On July 16, the Securities and Exchange Commission charged Medical Capital Holdings Inc. of Tustin, Calif., with fraud in the sale of $77 million of private securities in the form of notes. The same day, the Financial Industry Regulatory Authority Inc. of New York and Washington sent a sweep letter to broker-dealers looking for details into the sale of the product.

On July 7, the SEC charged Provident Asset Management LLC of Dallas with operating a fraud and a Ponzi scheme in the sale of $485 million of preferred stock and limited partnership offerings in oil and gas deals.

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Striker Petroleum, LLC

The Securities and Exchange Commission (SEC) has filed a complaint against Striker Petroleum, LLC and its principal operators, Mark Roberts and Christopher Pippin. The complaint alleges that Striker's offering materials contained misrepresentations regarding the use of investor capital, the existence of an independent third party trustee for Striker's collateral, and the actual earnings and asset valuations of the company. Striker's business model involved the acquisition of oil and gas properties with the goal of increasing production.

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Charles Schwab YieldPlus Fund

Charles Schwab's YieldPlus fund was once marketed as a safe alternative to cash and was Schwab's most popular bond fund. But Schwab stuffed mortgage-backed securities into YieldPlus' portfolio to pump up performance and it turned toxic.

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Lehman Brothers Principal Protected Notes

Lehman Brothers Principal Protected Notes were recommended as a safe fixed income component with downside risk protection. Structured notes - sometimes known as hybrid financial instruments - are packaged by banks and primarily sold to retail customers.

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Auction Rate Securities

In late 2007 and early in 2008, investors who purchased auction-rate securities — in the form of preferred shares in closed-end mutual funds, or corporate or municipal bond instruments — are discovering that these securities are hardly the safe, liquid, slightly higher-yielding, tax-exempt alternative to money-market funds that they were marketed as. We are currently investigating the representations made by Wall Street brokerage firms on behalf of institutional and retail customers.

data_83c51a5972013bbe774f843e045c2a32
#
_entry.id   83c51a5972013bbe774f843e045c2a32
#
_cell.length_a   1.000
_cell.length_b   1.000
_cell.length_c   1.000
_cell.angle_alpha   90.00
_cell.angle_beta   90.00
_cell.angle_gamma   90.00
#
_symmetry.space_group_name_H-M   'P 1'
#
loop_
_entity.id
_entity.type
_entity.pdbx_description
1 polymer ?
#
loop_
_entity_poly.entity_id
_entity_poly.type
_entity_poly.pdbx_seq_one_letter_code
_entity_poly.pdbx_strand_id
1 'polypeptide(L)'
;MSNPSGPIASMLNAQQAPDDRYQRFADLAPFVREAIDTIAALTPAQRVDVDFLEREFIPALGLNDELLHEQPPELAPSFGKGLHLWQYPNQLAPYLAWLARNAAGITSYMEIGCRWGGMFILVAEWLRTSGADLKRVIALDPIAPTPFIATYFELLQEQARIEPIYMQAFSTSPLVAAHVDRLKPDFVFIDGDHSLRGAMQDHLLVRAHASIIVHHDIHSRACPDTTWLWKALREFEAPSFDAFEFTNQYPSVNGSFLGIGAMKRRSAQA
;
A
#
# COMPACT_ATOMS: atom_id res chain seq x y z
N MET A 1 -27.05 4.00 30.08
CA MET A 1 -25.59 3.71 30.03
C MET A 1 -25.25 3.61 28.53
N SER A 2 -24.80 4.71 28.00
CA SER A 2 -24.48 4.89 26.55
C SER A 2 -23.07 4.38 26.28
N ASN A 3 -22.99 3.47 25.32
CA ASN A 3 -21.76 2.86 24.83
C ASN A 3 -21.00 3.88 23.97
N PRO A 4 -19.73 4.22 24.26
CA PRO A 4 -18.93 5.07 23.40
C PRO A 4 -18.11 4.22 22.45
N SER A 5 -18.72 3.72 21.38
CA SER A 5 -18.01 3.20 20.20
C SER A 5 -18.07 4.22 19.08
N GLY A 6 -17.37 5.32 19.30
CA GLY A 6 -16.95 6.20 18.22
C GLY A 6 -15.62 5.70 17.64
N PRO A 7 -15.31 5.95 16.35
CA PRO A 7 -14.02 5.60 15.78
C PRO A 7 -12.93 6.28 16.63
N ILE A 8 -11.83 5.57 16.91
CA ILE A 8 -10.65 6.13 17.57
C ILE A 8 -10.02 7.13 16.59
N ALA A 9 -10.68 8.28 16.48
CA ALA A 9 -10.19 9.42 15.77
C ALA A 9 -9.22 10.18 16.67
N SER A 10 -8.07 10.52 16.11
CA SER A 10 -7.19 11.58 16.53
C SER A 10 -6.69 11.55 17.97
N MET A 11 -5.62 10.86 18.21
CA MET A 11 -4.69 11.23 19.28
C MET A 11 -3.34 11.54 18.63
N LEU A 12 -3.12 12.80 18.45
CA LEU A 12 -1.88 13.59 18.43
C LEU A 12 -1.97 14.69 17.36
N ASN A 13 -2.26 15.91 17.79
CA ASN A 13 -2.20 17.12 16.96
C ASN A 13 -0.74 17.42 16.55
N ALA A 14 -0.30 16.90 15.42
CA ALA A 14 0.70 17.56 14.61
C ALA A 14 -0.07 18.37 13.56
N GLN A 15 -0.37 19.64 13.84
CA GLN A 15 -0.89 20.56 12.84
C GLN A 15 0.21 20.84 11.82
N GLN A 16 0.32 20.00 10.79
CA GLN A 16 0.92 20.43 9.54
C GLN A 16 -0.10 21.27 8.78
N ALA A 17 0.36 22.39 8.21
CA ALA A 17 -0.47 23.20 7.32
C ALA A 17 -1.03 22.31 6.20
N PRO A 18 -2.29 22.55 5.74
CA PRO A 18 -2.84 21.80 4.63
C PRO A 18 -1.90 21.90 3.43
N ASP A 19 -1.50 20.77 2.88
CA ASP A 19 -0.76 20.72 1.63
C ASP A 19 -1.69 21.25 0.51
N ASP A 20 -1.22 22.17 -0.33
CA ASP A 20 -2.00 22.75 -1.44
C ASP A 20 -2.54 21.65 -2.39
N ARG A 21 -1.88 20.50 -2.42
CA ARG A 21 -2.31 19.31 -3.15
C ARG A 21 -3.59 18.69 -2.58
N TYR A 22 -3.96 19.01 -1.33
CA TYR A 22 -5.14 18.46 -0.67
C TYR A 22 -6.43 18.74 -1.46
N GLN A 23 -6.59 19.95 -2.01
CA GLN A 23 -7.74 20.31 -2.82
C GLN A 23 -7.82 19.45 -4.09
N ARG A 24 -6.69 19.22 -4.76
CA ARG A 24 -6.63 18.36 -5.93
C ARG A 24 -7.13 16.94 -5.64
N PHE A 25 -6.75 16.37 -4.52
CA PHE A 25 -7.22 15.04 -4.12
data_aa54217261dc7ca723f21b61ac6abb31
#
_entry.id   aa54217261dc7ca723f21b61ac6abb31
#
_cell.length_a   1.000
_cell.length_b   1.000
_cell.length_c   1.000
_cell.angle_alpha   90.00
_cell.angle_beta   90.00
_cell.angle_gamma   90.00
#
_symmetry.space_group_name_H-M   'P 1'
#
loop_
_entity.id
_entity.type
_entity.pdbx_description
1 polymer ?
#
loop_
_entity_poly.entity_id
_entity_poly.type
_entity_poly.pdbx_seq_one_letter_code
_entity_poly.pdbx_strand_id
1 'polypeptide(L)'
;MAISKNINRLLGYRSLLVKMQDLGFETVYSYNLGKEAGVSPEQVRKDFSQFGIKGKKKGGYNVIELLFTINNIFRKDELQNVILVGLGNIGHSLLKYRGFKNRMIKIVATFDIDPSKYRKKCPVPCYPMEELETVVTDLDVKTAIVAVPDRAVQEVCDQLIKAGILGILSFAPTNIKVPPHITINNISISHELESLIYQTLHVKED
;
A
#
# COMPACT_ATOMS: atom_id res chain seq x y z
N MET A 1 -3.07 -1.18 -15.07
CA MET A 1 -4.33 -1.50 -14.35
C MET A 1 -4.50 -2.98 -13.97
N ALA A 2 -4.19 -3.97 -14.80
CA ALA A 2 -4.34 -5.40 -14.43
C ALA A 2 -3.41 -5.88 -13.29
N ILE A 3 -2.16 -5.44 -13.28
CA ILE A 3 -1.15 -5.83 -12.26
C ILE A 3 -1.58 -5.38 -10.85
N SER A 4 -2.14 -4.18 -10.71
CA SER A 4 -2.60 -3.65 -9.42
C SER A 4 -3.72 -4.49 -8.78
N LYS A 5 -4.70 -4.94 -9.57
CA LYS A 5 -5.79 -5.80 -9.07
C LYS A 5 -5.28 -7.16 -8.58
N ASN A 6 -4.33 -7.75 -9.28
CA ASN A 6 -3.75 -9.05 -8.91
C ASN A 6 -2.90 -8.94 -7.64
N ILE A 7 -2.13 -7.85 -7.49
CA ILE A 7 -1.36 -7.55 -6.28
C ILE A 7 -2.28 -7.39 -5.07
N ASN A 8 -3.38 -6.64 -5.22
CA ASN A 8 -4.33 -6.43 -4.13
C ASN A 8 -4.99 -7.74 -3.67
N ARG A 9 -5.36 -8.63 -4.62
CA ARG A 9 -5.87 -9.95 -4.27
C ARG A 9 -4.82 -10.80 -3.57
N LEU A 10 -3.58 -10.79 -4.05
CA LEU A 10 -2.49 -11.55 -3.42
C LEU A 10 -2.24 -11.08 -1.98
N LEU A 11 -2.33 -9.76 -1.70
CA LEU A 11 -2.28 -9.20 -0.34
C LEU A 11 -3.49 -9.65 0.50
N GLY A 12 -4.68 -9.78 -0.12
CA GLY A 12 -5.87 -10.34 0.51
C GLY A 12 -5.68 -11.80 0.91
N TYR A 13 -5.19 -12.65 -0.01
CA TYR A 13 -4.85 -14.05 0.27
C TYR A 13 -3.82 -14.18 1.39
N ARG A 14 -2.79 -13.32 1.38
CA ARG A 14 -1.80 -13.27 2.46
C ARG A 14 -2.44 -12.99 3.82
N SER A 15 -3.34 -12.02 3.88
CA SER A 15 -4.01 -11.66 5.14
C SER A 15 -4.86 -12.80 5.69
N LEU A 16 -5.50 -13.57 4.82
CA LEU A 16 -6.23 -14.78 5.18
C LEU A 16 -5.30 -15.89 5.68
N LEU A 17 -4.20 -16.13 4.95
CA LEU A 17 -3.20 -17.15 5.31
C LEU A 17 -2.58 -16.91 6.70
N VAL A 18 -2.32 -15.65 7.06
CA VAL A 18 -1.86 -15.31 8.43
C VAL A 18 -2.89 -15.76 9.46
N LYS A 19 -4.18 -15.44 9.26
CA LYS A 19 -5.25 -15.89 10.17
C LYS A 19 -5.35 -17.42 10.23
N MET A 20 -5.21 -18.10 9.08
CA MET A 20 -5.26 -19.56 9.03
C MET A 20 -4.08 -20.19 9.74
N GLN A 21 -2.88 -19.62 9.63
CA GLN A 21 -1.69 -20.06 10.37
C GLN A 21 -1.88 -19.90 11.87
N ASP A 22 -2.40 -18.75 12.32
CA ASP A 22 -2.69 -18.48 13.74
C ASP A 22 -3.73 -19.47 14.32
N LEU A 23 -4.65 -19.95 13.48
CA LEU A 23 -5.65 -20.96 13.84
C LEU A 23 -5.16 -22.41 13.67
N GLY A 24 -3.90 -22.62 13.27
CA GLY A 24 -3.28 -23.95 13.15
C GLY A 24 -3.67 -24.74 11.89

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Morgan Keegan Bond Mutual Fund and Closed End Funds

As of December 31, 2007 Regions Morgan Keegan suffered losses as high as 65 percent of NAV for a one year period. Funds, including Regions Morgan Keegan Select Intermediate Bond Fund, Regions Morgan Keegan Select High Income Bond Fund and other affiliated closed end funds suffered losses as a result of portfolio manager Jim Kelsoe's subprime "intoxication."

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Jefferson County Alabama Bond Failure

The credit crisis and the failure of auction rate securities have wreaked financial havoc to individual investors and communities across the country. Jefferson County, Alabama is at the top of that list.

Problems for Jefferson County, which has more than 650,000 residents and includes the state's largest city, Birmingham, began when county commissioners unsuccessfully tried to refinance $3.2 billion of sewer system debt. Approximately 3 years ago, Jefferson County, with the direct assistance of J.P. Morgan and other brokerage firms, began employing high risk interest rate swaps which are essentially derivative contracts that allow participants to trade exposure to floating rate and fixed debt. Jefferson County sought to lower their borrowing costs in repairing the county's sewer.

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Bear Stearns Hedge Funds

In July 2007, the Bear Stearns High Grade Structured Credit Strategies and the Bear Stearns High Grade Structured Credit Strategies Enhanced Leverage Fund announced catastrophic losses in Mortgage Backed Securities (MBS) trading.